WJP, PHY381 (2015) Wabash Journal of Physics v4.3, p.1. Cloud Chamber. R.C. Dennis, Tuan Le, M.J. Madsen, and J. Brown

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1 WJP, PHY381 (2015) Wabash Journal of Physics v4.3, p.1 Cloud Chamber R.C. Dennis, Tuan Le, M.J. Madsen, and J. Brown Department of Physics, Wabash College, Crawfordsville, IN (Dated: May 7, 2015) Cloud chambers were among the first devices used for detecting the radiation and particles that we cannot see with the naked eye. These devices work by creating vapor trails from the trajectories of particles, such as cosmic ray muons. Cloud chambers were once vital to the study of subatomic particles, but have since been replaced by more sophisticated methods of study. Even so, they hold an important historical significance and can still reveal much about the world around us. In this paper, we present measurements for the lower bound of the speed of particles entering our apparatus and the average length of the vapor trails.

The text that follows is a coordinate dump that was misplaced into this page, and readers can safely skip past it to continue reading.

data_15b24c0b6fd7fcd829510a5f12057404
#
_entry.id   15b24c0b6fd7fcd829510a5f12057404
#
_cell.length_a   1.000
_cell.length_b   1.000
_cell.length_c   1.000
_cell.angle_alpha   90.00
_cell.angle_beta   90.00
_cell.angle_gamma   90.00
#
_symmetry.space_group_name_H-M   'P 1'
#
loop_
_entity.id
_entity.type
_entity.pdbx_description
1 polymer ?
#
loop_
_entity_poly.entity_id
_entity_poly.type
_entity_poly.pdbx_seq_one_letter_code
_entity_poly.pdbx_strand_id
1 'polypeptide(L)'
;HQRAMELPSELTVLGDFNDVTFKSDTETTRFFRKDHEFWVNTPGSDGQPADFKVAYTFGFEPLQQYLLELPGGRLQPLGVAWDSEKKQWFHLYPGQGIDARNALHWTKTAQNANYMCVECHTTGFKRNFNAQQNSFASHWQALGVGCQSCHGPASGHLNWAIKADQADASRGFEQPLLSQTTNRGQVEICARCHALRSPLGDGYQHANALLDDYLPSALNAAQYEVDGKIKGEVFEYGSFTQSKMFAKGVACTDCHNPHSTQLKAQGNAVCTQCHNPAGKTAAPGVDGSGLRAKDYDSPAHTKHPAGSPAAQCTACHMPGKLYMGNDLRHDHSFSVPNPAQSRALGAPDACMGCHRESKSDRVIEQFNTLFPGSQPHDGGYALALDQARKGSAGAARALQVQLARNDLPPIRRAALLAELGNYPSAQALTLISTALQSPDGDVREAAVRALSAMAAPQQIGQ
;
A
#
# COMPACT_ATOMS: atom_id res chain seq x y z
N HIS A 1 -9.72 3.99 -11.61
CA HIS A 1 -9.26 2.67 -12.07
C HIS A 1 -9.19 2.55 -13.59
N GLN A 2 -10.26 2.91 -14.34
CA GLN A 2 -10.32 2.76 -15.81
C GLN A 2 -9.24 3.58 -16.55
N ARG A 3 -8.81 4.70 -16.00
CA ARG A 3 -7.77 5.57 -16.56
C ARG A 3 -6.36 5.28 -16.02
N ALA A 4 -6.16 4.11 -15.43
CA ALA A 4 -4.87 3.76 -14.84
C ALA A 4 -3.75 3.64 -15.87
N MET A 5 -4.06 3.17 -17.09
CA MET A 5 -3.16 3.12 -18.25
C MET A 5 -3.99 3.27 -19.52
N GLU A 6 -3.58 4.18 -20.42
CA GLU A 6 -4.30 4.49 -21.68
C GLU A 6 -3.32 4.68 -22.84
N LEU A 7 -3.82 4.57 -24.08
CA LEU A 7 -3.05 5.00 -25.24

2 WJP, PHY381 (2015) Wabash Journal of Physics v4.3, p.2 I. INTRODUCTION For decades, cloud chambers have been used as rudimentary windows into the world of particle physics. They were the first reliable apparatuses used to study subatomic particles [5][6]. Because subatomic particles are not typically detectable by the human eye, prior to this apparatus, scientists had difficulty imagining and studying these invisible particles that bombard us on a daily basis. Cloud chambers are also used to study the phenomenon of supersaturation which is currently not very well understood [1]. However, as we continue to study this phenomenon, we are beginning to properly characterize the nucleation of supersaturated vapor [2] and have even created theoretical models for the condensation in expansion cloud chambers [4]. For our purposes, the simple nucleation model will suffice. In fact, the creation of cloud chambers is becoming increasingly commonplace and has even been done in the high school physics laboratory [7][3]. Some cloud chambers use low temperatures to create supersaturation [3] while others create supersaturated alcohol with pressure in what is known as an expansion cloud chamber [7]. There are several methods for creating and cooling a cloud chamber and in this paper we explore the most common method dry ice. II. HOW CLOUD CHAMBERS WORK Nothing more than an airtight vessel, a cloud chamber works by causing a vapor inside to supersaturate. This can be done in a variety of ways, with a variety of fluids, but the most common way to achieve this is by creating a temperature gradient in the chamber. By cooling the bottom of the chamber, supersaturation may occur. These were first created by C.T.R. Wilson, which is why they are sometimes known as Wilson chambers [5][7]. Cloud chambers were among the first apparatuses used for particle detection; when ionizing radiation enters the vessel, it strips the supersaturated molecules (in our case alcohol) of electrons causing them as the name suggests to become ionized. This happens because the alcohol has very loosely bound electrons and the radiation passes through the vessel with such high energy that these electrons are stripped, forming ions. The ions are sometimes called cloud seeds because they act as nucleation sites for which the surrounding vapors form a thick mist. What this means is that when ionizing radiation enters the vessel, it will travel through the